Bursaries prove beneficial for DMU student during COVID-19 crisis


Technical textile designs in luxurious yarns have earned Elizabeth Walecki two coveted bursaries totalling £3,000, proving particularly valuable during the COVID-19 pandemic.

Elizabeth Walecki
Elizabeth Walecki

The Fashion Textile Design student at De Montfort University Leicester (DMU) is one of just nine designers in the country awarded this year’s £2,500 Company Bursary by the Worshipful Company of Framework Knitters.

Elizabeth impressed the judges – before social distancing and lockdown measures were introduced – with her highly technical designs knitted on a 10-gauge Dubied machine. Her work has also earned her a £500 bursary from The Textile Society.

“It feels great to be recognised in this way because I’ve loved knitwear since my grandmother taught me to knit when I was young,” said the 21-year-old final-year student from Swindon.

With coronavirus leading to the cancellation of Graduate Fashion Week and postponement of New Designers, both national industry events showcasing emerging talent, Elizabeth had to rethink how to spend her bursary.

Elizabeth's impressive home studio
Elizabeth’s impressive home studio. Image: Elizabeth Walecki / DMU.

She said: “I was going to put the money towards materials to develop full outfits for the shows, but since DMU had to close, I decided to invest in a home studio so I can continue creating.”

Elizabeth’s home studio now includes a domestic knitting machine, an overlocker and a printer, allowing her to carry on working on her collection.

“It felt like everything I had planned to do couldn’t be achieved, but I’m a positive person by nature so I’m just trying to get on with things and come up with a new direction for my collection,” she said.

The current situation has encouraged Elizabeth to focus on the digital side of the fashion industry. In just one week she grew her Instagram account by 200 new followers and had her content shared by a number of influential accounts.

She said: “The industry is heading in a more digital direction anyway and this is an opportunity to develop those skills and gain an online presence.”

© Elizabeth Walecki / DMU.
Classic creations by Elizabeth. Image: Elizabeth Walecki / DMU.

Set apart by a neutral palette and minimalistic classic approach, Elizabeth’s intricate designs are centred around technique. Her pre-collection involved painstakingly calculating how much yarn she needed for each garment and dyeing the exact amount necessary to achieve a subtle ombre effect.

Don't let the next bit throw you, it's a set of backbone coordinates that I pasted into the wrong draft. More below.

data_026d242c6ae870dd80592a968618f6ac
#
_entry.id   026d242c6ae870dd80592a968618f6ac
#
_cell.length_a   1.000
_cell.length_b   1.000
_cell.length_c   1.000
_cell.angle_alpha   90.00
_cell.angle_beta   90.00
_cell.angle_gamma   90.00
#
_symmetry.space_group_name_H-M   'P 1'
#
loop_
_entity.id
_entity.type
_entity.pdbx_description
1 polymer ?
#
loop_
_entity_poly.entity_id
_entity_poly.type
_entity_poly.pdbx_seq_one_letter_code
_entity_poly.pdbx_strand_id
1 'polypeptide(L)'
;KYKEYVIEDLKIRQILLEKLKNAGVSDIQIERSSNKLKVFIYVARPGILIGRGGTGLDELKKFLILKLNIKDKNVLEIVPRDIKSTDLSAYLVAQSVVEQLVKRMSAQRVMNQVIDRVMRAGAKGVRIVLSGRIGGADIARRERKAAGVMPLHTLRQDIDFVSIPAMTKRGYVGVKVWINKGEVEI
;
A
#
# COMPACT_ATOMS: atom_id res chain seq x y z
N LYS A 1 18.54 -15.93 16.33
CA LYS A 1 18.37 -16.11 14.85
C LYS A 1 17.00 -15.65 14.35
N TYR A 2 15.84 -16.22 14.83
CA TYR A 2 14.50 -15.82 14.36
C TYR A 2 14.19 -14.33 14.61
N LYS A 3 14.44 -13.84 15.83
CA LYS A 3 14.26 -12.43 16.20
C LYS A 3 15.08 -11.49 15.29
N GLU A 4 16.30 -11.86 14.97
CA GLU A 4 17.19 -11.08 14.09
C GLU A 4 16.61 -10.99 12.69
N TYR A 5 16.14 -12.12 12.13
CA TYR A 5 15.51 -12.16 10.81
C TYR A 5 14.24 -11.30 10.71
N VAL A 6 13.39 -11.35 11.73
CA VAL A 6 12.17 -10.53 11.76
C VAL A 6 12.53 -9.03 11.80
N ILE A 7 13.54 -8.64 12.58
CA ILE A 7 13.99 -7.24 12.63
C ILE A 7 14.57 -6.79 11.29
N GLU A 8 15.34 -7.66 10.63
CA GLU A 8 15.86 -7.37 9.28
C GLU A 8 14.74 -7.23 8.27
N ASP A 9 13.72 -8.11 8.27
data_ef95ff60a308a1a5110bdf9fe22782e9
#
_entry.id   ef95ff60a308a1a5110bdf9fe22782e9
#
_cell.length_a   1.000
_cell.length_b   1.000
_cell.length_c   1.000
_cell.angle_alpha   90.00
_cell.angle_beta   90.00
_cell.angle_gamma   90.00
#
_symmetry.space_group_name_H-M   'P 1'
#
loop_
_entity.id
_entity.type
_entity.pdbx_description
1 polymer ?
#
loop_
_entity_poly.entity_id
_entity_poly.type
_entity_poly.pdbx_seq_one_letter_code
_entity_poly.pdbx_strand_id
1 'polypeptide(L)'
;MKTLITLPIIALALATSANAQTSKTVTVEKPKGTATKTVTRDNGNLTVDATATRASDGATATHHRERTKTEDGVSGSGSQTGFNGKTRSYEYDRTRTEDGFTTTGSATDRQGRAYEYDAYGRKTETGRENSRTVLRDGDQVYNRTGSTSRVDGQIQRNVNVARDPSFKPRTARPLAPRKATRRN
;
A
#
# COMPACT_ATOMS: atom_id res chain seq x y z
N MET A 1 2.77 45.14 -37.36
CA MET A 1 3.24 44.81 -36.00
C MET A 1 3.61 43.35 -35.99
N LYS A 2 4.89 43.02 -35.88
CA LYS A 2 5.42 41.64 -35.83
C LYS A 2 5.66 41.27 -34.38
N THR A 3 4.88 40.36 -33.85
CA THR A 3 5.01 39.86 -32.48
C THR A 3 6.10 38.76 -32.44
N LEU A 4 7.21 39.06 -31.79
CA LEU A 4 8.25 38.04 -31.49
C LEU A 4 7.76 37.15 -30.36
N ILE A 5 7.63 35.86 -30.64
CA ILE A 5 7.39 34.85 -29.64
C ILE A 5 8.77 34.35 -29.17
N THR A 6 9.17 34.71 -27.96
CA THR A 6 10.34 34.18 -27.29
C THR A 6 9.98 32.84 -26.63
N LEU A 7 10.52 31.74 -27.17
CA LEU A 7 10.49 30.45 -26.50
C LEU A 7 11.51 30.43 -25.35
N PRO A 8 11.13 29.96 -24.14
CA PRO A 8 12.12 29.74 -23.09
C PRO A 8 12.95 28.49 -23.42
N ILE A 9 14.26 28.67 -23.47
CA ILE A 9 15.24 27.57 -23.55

“People often overlook how much time and consideration goes into knitwear. There’s a lot of problem-solving involved and that’s one of my favourite parts of the process,” she said.

During her presentation to the Worshipful Company of Framework Knitters’ panel, Elizabeth impressed the judges with design samples which she developed on her work placement with Cobalt, one of the world’s largest knitwear suppliers.

She said: “During my 12 months there, I worked on various global high street and online accounts, attended customer meetings and made industry connections. I was also trained on industry standard Shima Seiki knitwear software and some of my designs went into production.

“Doing a work placement last year has definitely helped my current mindset as it gave me a new perspective on everything.”

An insight into Elizabeth's design process. Image: Elizabeth Walecki / DMU.
An insight into Elizabeth’s design process. Image: Elizabeth Walecki / DMU.

Elizabeth also completed a month-long internship in Vienna with independent knitwear designer Christina Seewald, helping to create some of the garments for her Spring/Summer 2020 collection.

“It was really exciting to be involved in so much of the business, from making garments, to creating specification sheets and negotiating with manufacturers. I can’t imagine going into the final year of my degree without my placement experiences. They’ve helped me immensely and I just had the best year,” she said.

Praising the support she has received at DMU, Elizabeth added: “I can’t fault our tutors and technicians, especially the brilliant staff operating the Dubied room.

“Since the coronavirus outbreak, our tutors have readjusted our briefs overnight to make them more realistic. We’ve also been given free access to computer software we can use at home, we got a two-week extension on all of our projects and we still have individual tutorials through video chats.

“DMU gives you every opportunity imaginable, as long as you’re willing to take it.”

Find Elizabeth Walecki on Instagram.

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